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Religion and Culture: How Two Social Forces Unite II

Posted On: Tuesday, July 31, 2018 Posted By: Sibgha Javaid, Intern DIO Tags: Events, Interfaith Employee Resource Group

Religion as a Social Force within Culture 

Do we view culture as a fluid concept, or are there rigid cultural norms deeply instilled within our societies? In the same way that religion seems strict and unyielding, culture can also seem like a concrete system of fixed meanings and symbols.[1] However, both culture and religion are endlessly shifting as people often change their outlooks due to certain political or social contexts. The word culture has origins from the word to “cultivate” or to grow, or care for. Thus to have a culture, to be cultural, is to adapt or grow into the customs of an acquired space. Anthropologist E.B. Tylor notes that culture is “that complex whole which includes knowledge, belief, art, morals, law, custom, and any other capabilities and habits acquired by man as a member of society.”[2]

Society and culture are ever-changing in the interconnected world we live in today, and our conceptions of norms, knowledge and customs are evolving constantly. Another way of defining religion stems from culture, as the anthropologist Clifford Geertz famously described religion as a “ ‘cultural system’ composed of myths, rituals, symbols, and beliefs created by humans as a way of giving our individual and collective lives a sense of meaning.”[3] Although religion is perhaps more individualistic than culture, there is a collective aspect of belief and ritual that can be likened to a “cultural system.”

Although there is the view of a culture shaped by society, the people closest to us are who make the largest impact on us. Our families, friends, mentors, and peers all affect our thoughts, beliefs, and conception of our place in the world in incredibly diverse and powerful ways. Environmental factors greatly influence who we are and what we believe. In a similar vein, there are vast links between geographical location and religious affiliation, reducing our agency in these matters.[4] As someone born in Pakistan where over 96% of the population is Muslim, and whose parents are Muslim, it is very likely that I, as a product of this environment would have been Muslim. If someone’s parents are a certain faith, then it is very likely that they will also practice that faith. If your parents do not believe in any religion, then it is also likely that you will share their beliefs. Although likeliness is increased, these generalizations are not absolute and often people do not follow the paths laid out for them. However, they show that the external environment is incredibly conducive to our internal experience.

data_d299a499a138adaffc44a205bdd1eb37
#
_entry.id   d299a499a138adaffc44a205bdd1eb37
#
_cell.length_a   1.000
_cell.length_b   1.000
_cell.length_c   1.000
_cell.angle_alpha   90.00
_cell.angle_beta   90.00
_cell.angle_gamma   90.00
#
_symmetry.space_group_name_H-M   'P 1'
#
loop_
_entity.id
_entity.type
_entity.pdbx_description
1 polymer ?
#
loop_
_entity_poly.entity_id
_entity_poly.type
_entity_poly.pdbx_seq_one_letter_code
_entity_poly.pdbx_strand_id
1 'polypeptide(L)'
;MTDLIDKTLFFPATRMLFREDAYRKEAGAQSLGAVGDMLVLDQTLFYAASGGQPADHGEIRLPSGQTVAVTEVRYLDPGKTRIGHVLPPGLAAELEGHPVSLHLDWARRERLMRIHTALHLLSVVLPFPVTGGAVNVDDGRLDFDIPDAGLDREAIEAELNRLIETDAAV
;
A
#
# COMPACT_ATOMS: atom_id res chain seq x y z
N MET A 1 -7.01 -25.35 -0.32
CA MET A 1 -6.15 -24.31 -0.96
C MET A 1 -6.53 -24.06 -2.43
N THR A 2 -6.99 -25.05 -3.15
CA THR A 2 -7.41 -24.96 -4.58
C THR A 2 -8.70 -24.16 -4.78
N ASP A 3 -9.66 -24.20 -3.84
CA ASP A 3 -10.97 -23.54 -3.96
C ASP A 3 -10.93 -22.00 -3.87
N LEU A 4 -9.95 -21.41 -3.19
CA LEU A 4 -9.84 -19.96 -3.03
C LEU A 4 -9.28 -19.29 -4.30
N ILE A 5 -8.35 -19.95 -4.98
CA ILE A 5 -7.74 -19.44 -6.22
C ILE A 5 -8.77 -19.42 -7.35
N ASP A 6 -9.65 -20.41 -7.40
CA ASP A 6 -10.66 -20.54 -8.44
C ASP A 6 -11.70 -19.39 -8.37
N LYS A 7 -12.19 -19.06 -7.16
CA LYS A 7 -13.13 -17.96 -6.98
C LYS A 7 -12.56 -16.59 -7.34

When the world was not as linked as today, culture and religion had much more overlap than they do now, especially as people in the same cultures often had the same religious beliefs. In terms of my own background, the Pakistani cultural customs are incredibly linked to Islamic ritual practices. However, as I have grown up in the United States which is a Western culture, my religion and culture have remained somewhat separate. For Christians living in America, the boundaries between what is cultural and what is religious may be harder to separate as some practices of the Christian faith have integrated themselves so deeply into what we term “American culture.” Religious customs have become enmeshed with culture, as is the case with sacred holidays like Christmas and Easter which are filled with cultural significance even for those who are not Christian (For example, the Christmas exchanging of gifts and Easter bunny photos at the mall are cultural traditions that are not tied to the religious celebration). Thus, in certain situations, the relationship between someone’s religion and their culture may not always be clear, as in many cases, both are so incredibly intertwined that the line between each is blurred. This is why understanding the subtle nuance is vital in order to avoid cultural and religious inaccuracies.